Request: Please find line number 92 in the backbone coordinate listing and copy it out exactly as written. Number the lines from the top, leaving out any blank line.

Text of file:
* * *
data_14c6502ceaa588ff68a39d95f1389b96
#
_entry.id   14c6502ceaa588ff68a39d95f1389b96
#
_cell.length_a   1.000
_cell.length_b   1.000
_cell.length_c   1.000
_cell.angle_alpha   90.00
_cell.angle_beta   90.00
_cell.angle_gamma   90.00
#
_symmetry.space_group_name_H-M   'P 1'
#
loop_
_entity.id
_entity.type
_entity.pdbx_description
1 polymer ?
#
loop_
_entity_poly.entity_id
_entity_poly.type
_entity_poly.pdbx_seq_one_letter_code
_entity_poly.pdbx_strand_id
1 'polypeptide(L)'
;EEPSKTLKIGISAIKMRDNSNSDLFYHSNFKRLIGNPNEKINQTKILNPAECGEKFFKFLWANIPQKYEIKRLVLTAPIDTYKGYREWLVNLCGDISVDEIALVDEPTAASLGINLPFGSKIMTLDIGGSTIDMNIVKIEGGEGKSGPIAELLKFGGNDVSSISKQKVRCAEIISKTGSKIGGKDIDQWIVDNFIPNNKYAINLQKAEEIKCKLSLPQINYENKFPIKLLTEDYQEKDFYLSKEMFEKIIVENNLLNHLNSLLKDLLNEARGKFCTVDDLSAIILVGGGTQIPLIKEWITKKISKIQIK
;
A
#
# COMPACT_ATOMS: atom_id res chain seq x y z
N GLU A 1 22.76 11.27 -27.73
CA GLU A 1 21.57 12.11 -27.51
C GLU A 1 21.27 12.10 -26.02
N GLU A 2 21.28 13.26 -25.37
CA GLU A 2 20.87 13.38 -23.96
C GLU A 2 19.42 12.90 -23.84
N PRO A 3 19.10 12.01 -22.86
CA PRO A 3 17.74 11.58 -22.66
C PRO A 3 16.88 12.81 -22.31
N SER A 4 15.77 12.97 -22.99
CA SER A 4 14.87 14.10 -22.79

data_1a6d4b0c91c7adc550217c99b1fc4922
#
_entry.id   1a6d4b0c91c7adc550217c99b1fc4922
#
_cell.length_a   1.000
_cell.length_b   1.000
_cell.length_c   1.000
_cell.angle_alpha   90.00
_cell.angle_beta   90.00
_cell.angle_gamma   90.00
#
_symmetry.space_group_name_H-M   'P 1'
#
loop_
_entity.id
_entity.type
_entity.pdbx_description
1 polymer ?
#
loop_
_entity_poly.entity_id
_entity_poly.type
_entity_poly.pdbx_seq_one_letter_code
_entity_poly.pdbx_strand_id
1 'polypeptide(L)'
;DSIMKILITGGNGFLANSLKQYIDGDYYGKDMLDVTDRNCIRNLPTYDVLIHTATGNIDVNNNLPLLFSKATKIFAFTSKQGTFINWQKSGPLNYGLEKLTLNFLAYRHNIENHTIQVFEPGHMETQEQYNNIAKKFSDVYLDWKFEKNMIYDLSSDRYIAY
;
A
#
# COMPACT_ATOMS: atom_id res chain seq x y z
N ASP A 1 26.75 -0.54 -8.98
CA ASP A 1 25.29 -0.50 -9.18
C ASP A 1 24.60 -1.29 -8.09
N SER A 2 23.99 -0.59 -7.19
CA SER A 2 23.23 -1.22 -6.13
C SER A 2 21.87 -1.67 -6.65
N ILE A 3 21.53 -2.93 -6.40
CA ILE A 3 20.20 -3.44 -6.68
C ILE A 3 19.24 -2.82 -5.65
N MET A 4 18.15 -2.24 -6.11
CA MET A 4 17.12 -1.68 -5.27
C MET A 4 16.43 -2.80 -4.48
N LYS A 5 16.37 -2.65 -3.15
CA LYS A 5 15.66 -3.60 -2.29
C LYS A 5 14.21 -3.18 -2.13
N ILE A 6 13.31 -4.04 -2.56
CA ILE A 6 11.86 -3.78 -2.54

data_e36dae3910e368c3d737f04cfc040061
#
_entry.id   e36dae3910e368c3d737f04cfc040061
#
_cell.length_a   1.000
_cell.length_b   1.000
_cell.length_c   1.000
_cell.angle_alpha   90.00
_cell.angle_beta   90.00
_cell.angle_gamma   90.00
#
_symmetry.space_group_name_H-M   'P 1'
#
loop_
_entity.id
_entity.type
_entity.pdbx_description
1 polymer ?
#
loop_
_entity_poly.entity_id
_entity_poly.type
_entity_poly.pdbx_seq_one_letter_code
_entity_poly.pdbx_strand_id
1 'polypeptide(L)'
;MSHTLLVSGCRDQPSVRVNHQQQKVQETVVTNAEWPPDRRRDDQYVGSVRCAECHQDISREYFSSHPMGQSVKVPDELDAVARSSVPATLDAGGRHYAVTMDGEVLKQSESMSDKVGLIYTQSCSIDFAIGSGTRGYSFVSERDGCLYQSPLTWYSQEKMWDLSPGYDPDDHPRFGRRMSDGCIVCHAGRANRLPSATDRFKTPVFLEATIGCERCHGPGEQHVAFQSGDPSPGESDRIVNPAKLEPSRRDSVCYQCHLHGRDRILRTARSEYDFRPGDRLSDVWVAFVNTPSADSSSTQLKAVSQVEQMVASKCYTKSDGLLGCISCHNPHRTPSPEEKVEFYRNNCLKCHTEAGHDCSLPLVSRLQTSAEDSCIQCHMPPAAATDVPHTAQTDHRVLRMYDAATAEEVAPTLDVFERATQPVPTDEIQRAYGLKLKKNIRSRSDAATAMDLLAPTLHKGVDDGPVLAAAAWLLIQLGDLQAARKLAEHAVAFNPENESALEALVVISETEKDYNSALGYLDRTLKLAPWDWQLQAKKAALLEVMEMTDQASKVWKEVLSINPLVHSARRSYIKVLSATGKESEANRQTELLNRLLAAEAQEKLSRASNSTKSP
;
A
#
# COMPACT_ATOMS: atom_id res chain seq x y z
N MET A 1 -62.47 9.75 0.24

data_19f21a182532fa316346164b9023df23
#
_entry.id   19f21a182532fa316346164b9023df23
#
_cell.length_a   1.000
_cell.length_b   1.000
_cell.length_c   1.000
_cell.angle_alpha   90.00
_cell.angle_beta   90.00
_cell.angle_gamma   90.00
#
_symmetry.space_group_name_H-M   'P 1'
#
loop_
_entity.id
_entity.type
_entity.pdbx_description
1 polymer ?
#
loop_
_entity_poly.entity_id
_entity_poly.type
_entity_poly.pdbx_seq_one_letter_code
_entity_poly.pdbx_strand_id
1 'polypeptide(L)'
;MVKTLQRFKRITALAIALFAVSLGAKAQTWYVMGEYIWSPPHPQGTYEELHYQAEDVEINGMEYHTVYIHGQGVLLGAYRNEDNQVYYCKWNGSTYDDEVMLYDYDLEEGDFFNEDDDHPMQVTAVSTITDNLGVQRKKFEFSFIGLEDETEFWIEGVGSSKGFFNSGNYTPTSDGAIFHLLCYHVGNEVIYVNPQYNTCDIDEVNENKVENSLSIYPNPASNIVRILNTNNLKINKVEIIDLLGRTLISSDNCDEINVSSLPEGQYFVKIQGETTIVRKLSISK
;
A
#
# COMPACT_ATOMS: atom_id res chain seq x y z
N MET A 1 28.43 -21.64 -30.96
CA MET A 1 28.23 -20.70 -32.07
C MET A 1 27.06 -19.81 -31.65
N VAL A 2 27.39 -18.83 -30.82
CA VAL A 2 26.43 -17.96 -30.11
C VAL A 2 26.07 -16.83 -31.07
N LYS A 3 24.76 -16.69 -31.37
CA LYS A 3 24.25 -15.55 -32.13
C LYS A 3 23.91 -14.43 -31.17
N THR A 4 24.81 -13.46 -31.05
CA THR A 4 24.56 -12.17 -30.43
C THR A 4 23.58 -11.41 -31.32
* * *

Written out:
#